But again, this would not be a viable example because according to the Greek, though being introduced , του θεου would not technically be anarthrous. In “The Greek definite article across time,” (Guardiano, 2013), anaphor is recognized where “textual anaphora" (i.e. an anaphor found in the text itself and not a mere concept) is prominent, or where there is a “Referent accessible on the basis of contextual/textual evidence,” or with an indefinite “first mention.” (p. 86). This would also apply to his other listed examples in his article here https://lectionary.blog/2023/07/31/anaphora-and-the-granville-sharp-construction/.


My good friend then goes on to say,


"It is debatable whether the Greek article in Titus 2:13 is anaphoric. But even if Titus 2:13 does contain an Anaphora, the GSC is still in play. If Titus 2:13 is indeed anaphoric, the force of the expression would be something like “the great God—the same God I already mentioned in 1:1-4—who is also our Savior Jesus Christ.”


With carefulness, if I were a Trinitarian, I would vehemently disagree with my friend's conclusion here and abandon the anaphoric application to Titus 2:13. As the rule would not support the idea "who is our Saviour Jesus Christ" as the identical referent in 1:4, which reads "Grace and peace from God the Father". In examining his article, I did not see a clear argument as to why the article in Titus 2:13 would not be anaphoric. Nevertheless, such a construction would erroneously read,


"looking for the blessed hope and appearing of the glory of the great God the Father who is also our Saviour Jesus Christ;"


This phrase would be quite unnatural for the writer of Titus to abruptly make, let alone it would be a strange expression in the entire NT corpus.


My good friend closes;


"Another attempt to discount the deity of Jesus collapses under the weight of careful examination"


With all things considered, I don't think my good friend (who I believe has a Oneness ideology), properly represented the Greek Anaphora article usage in its natural form adequately. To date, proposed “exceptions” have been due to a misunderstanding of the rule or by mistakenly including articles in syntaxes that fall outside of the “individualizing article,” or “are capable of linguistic explanation.”


[Ps. See “Individualizing Article”, Greek Grammar Beyond the Basics, (Wallace, 1996, p. 216), and with respect to a single person.]



 

Another grammatical element that halts the GSR


A verbal Idea


Greek lexical and grammatical resources teach also that when και is adjunctive, it has an adverbial force and “stresses an important idea, usually the idea set forth in the word that follows.” (Smyth, p. Adverbial και 2881) This is also the view of the Cambridge Grammar of Classical Greek.


An example of the adverbial και is John 14:1"Let not your hearts be troubled. Believe in God; believe also [και] in me. (English Standard Version, 2001). Note that the main semantic function of the adjunctive και does not necessarily add two nouns together as does the copulative. Instead, it adds an idea to the previous one.


Also, note that the verbal idea, “believe in” is repeated with both terms. (Cp. Romans 1:16;2:9, 10; 6:5; 1 Corinthians 12:12,). The word appearing (epiphaneian/ἐπιφάνεια) is a verbal noun which is the head noun of a verbal genitive. Taken as subjective, it unpacks to “the glory of the Great God appears”. Furthermore, Jesus Christ does not seem to be appositional to “great God” but rather is in simple opposition to “glory of the great God”. See Matthew 16:27.



Applying the concepts from the Smyth and Cambridge Greek grammars, and applying the verbal concept from the “adverbial και” to the word or phrase that follows can be expressed as:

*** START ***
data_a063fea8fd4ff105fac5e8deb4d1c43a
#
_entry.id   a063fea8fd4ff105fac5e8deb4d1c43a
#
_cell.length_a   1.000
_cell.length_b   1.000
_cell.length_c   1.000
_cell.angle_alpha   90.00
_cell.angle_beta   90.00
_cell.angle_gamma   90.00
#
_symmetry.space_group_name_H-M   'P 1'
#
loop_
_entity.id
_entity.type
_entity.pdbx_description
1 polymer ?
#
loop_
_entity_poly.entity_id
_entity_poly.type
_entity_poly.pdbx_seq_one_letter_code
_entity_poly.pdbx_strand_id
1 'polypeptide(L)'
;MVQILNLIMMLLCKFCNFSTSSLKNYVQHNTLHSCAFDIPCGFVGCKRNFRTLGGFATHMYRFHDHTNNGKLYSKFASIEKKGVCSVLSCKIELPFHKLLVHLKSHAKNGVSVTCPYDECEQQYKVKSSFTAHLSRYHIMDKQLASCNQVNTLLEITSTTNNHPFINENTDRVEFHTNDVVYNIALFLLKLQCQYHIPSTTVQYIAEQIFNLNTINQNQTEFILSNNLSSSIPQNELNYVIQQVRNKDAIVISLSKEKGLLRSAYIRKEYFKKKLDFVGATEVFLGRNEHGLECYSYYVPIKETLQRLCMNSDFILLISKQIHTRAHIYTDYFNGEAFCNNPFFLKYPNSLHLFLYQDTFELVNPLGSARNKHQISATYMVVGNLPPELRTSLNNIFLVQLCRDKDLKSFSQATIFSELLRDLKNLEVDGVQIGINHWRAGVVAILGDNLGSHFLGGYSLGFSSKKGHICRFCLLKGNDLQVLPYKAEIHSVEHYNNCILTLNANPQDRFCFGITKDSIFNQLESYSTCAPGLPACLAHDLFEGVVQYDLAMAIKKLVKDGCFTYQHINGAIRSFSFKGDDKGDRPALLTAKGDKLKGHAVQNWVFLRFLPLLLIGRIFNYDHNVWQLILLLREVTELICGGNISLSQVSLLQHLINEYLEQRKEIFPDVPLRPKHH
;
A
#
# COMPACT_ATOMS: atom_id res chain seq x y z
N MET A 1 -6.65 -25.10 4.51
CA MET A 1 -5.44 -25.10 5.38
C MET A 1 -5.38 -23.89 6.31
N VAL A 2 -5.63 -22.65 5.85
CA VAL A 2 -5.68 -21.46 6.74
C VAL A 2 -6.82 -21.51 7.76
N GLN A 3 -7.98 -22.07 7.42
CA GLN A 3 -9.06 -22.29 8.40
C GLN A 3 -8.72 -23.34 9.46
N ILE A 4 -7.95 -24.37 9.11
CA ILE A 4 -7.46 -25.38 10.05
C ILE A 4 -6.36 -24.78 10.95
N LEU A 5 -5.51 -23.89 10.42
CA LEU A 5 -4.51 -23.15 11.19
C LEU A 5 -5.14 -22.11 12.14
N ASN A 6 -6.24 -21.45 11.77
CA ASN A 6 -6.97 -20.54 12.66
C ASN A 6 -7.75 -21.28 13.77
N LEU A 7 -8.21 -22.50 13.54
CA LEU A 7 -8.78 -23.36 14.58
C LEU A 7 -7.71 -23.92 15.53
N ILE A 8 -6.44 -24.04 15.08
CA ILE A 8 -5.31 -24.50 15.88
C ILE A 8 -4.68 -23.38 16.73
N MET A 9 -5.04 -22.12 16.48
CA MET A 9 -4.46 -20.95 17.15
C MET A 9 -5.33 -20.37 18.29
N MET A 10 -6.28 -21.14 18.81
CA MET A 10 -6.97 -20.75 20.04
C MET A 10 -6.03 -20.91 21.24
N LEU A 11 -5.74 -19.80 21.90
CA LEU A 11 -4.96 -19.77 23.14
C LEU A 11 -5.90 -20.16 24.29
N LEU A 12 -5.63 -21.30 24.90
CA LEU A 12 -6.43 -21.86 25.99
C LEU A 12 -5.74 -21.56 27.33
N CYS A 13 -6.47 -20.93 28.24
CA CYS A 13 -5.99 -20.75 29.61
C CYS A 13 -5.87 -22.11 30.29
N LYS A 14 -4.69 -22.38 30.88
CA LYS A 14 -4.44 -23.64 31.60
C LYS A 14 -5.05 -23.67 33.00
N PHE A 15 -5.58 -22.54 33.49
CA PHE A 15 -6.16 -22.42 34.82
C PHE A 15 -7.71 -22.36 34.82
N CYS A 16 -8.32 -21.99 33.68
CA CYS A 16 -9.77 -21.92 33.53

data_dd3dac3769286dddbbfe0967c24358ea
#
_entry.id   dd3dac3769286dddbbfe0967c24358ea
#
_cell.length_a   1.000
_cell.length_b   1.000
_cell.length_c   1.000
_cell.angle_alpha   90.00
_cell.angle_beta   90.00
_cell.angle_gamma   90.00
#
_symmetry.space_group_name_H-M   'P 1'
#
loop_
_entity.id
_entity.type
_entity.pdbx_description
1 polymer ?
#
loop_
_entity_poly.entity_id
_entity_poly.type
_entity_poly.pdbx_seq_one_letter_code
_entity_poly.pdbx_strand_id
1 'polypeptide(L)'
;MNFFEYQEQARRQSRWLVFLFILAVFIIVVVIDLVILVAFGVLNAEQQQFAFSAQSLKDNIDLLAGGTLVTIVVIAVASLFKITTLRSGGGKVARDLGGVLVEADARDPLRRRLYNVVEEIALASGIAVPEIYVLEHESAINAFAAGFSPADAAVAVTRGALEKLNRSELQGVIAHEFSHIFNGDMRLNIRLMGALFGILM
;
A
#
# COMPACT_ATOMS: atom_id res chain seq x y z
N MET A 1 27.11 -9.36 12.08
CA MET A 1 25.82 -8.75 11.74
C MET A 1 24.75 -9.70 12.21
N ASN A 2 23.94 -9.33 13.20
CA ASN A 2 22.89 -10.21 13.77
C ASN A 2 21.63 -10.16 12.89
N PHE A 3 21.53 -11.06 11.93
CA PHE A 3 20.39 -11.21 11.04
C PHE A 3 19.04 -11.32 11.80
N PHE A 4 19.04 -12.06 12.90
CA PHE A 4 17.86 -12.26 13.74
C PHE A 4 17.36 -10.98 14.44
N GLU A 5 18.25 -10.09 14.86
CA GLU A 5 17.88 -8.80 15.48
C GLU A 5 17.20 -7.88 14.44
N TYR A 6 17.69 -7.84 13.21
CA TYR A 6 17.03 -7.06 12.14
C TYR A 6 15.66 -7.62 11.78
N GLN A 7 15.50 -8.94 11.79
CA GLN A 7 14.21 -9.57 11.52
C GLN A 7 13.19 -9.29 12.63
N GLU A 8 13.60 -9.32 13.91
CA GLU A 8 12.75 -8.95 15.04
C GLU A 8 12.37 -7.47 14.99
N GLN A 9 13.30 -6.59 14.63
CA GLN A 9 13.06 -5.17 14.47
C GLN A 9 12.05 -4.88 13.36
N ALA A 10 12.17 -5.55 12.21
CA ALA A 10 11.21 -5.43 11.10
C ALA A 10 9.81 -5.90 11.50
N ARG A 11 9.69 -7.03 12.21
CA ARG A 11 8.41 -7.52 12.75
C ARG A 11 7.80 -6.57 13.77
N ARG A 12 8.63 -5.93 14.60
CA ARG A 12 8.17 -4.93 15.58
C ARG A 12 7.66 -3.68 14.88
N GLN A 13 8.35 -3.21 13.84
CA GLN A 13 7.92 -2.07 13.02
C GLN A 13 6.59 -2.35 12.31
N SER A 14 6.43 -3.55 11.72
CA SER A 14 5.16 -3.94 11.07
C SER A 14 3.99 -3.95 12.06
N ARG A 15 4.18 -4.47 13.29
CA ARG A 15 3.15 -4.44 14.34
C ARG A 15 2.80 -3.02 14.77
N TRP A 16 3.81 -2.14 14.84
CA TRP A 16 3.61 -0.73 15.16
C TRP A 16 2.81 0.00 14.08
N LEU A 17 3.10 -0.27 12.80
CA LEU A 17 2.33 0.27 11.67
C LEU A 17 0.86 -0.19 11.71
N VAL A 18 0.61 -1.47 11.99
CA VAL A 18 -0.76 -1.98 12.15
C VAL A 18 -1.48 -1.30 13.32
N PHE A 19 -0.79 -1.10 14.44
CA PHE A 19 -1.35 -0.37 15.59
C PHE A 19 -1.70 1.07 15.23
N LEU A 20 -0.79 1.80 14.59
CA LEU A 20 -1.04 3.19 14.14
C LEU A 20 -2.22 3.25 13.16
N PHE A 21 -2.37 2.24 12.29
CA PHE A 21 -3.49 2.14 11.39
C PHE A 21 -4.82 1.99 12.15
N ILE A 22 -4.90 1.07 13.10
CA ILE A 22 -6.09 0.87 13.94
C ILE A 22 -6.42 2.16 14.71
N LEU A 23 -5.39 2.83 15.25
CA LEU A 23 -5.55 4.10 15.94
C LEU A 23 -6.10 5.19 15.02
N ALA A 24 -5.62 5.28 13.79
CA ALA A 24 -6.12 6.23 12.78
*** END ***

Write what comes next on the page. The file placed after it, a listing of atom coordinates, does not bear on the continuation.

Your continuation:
“looking for the blessed hope and appearing of the glory of the great God and [the appearing of] our Saviour Jesus Christ;” A more emphatic way of expressing the addition of the verbal idea might be “also the appearing of our Savior Jesus Christ.”


One barrier to understanding the text in the non-traditional way is that some English bibles deliberately shift the possessive pronoun “our” (I-mon/ ἡμῶν) from the second phrase to the first. Does this change the meaning, and is there a valid grammatical reason for moving it? Apparently not.


Conclusion


My feeling is that the relatively impersonal τοῦ μεγάλου θεοῦ is sufficiently distinct from the more personal σωτῆρος ἡμῶν Ἰησοῦ Χριστοῦ as to eliminate the possibiity that these are intended to have the identical referent. Rather, they are being contrasted.I take τὴν μακαρίαν ἐλπίδα καὶ ἐπιφάνειαν to mean that the appearing is what the hope consists of (as in English 'nice and tasty' means 'nicely tasty') and hence not semantically two co-ordinated nouns.


More importantly, the καὶ connecting θεοῦ with σωτῆρος is governed by ἐπιφάνειαν in the same way: in other words, this is not an example of co-ordination of nouns but of concepts: the appearance of the great an impersonal glorious God is manifested by the appearance of the person named individual Jesus Christ who is our saviour. This is much the same idea as in Colossians chapter 1 where the Jesus is described as the image (eikwn) of the invisible (aoratou) God. And again, the idea comes through in 1 John 1 where Jesus is spoken in terms of what our eyes have seen and our hands handled.

One further minor point, the ἡμῶν clearly belongs with σωτῆρος not with μεγάλου θεοῦ. I would have expected in the normal TSKS structure that this would appear immediately after θεοῦ. This would lend credence to the view that this verse is not such a structure and that really, ἡμῶν is actually functioning as a definite article anyway.


The Greek anaphora to this date apparently has no real exceptions, as opposed to the Granville Sharp rule [that has many exceptions e.g. plurals, proper names, secular Greek literature, absolute rules (rules without exceptions), etc. Therefore, rules without exceptions when applicable by default overrides rules with exceptions, thus the Greek Anaphora has a higher priority and greater influence to the exegetical outcome of a text than the GSR. Rendering the rule ineffective to be used as a proof text for the deity of Christ. Pronouns are pronominal, and thus refer to another noun, generally the previous noun that matches its case, number and gender. Since to Middleton the article and the pronoun are identical, we would expect that the article would be anaphoric and refer to the previous instance of that noun. Middleton also states that we would look for the same noun occurring earlier, something he calls “renewed mention,” and that this could be a synonym as well, if the same noun is not found.


When the smoke clears, a plausible literal reading should read as follows, "while we wait for the happy hope and glorious manifestation of the [same] great God [previously introduced in the Salutation (Cp. 1:1-5)] and of our Savior [used as the instrument of God (Cp. 3:6), Jesus Christ.”



See relevant video here: https://youtu.be/pSMbyn8H9MA


See article I'm responding to here:


 

[1] The Greek Anaphoric Article Applied to the Exegesis of 2 Peter 1:1 and Related Texts - A Fresh Grammatical and Contextual Analysis] By Gregory Blunt:2019https://academia.edu/resource/work/43326330